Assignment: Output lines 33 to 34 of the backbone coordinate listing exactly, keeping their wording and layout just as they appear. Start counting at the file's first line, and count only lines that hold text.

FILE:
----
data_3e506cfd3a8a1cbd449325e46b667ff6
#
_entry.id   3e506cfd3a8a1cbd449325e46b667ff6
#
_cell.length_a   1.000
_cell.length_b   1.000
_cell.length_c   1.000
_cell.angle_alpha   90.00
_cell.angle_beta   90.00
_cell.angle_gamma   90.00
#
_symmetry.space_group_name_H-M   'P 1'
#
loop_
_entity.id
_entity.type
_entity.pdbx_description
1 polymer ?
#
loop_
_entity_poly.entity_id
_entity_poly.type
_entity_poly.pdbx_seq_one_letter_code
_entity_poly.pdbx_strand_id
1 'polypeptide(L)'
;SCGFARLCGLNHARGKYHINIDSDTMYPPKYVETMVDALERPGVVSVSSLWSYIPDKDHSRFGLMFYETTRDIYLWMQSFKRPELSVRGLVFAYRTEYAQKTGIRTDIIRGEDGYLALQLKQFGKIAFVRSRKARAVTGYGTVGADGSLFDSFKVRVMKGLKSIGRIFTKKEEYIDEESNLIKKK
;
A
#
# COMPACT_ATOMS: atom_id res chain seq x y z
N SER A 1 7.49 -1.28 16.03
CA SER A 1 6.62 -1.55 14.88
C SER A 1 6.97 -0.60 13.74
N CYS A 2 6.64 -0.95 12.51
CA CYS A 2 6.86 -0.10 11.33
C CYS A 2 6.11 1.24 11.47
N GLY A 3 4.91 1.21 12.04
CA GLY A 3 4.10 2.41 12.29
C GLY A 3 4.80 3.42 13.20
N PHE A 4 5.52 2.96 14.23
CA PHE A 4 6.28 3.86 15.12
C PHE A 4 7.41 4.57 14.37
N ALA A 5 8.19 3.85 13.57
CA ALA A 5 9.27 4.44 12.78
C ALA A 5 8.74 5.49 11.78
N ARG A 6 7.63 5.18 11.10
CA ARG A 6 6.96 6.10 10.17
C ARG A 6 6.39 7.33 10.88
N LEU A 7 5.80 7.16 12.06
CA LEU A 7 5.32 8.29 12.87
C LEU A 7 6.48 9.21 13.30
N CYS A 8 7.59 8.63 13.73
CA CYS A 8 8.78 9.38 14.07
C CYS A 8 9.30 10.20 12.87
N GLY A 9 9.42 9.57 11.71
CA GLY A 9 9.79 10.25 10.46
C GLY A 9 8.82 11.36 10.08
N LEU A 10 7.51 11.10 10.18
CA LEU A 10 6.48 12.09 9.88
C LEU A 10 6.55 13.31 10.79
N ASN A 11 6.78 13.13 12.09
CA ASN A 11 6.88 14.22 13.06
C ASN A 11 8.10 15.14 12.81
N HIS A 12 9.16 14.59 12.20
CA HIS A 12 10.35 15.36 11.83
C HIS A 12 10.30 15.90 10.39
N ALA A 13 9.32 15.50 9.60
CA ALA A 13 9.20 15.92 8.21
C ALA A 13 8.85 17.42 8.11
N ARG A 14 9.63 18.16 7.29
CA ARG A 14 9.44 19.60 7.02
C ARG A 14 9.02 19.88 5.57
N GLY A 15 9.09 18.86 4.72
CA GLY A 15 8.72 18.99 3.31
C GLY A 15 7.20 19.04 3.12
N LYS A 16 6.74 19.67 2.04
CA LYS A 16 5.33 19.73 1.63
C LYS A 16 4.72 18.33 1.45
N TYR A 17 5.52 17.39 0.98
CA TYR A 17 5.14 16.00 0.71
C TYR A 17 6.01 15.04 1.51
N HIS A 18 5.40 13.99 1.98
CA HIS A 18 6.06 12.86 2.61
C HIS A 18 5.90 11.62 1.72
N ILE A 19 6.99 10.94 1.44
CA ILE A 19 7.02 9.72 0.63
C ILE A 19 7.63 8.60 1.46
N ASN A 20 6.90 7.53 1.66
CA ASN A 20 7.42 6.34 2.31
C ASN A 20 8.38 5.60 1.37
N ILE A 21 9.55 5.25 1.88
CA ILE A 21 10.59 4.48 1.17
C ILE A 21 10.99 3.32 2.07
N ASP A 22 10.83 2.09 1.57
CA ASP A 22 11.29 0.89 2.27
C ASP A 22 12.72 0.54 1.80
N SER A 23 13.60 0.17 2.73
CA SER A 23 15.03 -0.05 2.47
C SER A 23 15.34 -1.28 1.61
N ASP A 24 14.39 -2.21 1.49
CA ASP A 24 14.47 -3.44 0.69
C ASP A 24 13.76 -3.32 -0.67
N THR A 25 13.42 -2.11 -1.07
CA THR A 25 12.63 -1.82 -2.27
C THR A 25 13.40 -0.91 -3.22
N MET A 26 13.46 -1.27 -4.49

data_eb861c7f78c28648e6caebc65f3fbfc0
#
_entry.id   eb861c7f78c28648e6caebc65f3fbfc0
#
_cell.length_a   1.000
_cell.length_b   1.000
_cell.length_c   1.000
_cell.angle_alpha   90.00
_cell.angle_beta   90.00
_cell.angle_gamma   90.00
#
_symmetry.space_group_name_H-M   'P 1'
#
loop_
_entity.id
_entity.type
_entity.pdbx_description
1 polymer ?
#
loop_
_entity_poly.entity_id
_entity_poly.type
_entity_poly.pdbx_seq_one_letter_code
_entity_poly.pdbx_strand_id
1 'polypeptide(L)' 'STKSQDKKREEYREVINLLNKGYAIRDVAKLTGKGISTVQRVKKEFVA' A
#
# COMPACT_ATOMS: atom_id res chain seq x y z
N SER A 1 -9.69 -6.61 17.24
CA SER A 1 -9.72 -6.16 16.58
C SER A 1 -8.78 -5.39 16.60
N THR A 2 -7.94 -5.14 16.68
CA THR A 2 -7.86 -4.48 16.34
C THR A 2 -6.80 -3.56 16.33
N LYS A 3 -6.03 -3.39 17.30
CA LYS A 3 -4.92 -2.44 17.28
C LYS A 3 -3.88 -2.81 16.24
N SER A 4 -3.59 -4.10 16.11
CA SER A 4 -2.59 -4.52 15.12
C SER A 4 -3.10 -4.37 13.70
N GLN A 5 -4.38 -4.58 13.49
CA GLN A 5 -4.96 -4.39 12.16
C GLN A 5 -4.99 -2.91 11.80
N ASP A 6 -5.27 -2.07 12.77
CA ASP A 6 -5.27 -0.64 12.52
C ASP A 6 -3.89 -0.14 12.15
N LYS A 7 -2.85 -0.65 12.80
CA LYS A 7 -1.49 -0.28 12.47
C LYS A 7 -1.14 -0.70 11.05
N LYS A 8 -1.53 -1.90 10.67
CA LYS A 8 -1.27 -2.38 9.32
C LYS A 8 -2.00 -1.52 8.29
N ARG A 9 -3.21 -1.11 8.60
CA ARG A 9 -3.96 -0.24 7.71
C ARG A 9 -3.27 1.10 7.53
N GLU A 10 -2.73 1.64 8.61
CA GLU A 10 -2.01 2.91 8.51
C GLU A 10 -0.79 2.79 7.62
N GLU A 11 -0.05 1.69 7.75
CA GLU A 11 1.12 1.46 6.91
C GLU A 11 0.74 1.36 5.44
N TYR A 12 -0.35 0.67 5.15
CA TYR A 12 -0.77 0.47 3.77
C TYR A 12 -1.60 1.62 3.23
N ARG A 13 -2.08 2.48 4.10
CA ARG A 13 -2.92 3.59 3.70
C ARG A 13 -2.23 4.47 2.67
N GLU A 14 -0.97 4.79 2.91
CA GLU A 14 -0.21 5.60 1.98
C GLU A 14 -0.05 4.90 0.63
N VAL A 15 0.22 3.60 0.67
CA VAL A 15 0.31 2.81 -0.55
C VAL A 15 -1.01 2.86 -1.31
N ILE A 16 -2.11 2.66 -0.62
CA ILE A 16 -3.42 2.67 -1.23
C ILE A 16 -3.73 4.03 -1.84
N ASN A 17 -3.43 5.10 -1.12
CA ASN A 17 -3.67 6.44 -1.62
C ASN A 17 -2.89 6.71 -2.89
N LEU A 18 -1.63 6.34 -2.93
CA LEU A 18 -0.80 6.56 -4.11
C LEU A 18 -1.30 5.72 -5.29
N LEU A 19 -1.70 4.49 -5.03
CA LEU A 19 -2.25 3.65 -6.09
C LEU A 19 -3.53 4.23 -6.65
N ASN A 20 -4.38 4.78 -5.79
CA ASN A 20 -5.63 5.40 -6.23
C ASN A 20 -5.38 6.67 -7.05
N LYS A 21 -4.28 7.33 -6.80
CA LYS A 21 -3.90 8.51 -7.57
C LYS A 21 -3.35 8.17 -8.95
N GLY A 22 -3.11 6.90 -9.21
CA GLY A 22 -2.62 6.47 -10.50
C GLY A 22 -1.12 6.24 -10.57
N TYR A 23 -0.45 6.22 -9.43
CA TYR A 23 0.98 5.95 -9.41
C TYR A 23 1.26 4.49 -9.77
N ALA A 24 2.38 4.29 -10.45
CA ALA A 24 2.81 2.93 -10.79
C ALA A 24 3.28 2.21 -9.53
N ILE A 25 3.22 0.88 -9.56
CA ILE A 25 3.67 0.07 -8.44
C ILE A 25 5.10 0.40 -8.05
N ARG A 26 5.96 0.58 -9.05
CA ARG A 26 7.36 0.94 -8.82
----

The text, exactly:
C SER A 1 6.97 -0.60 13.74
N CYS A 2 6.64 -0.95 12.51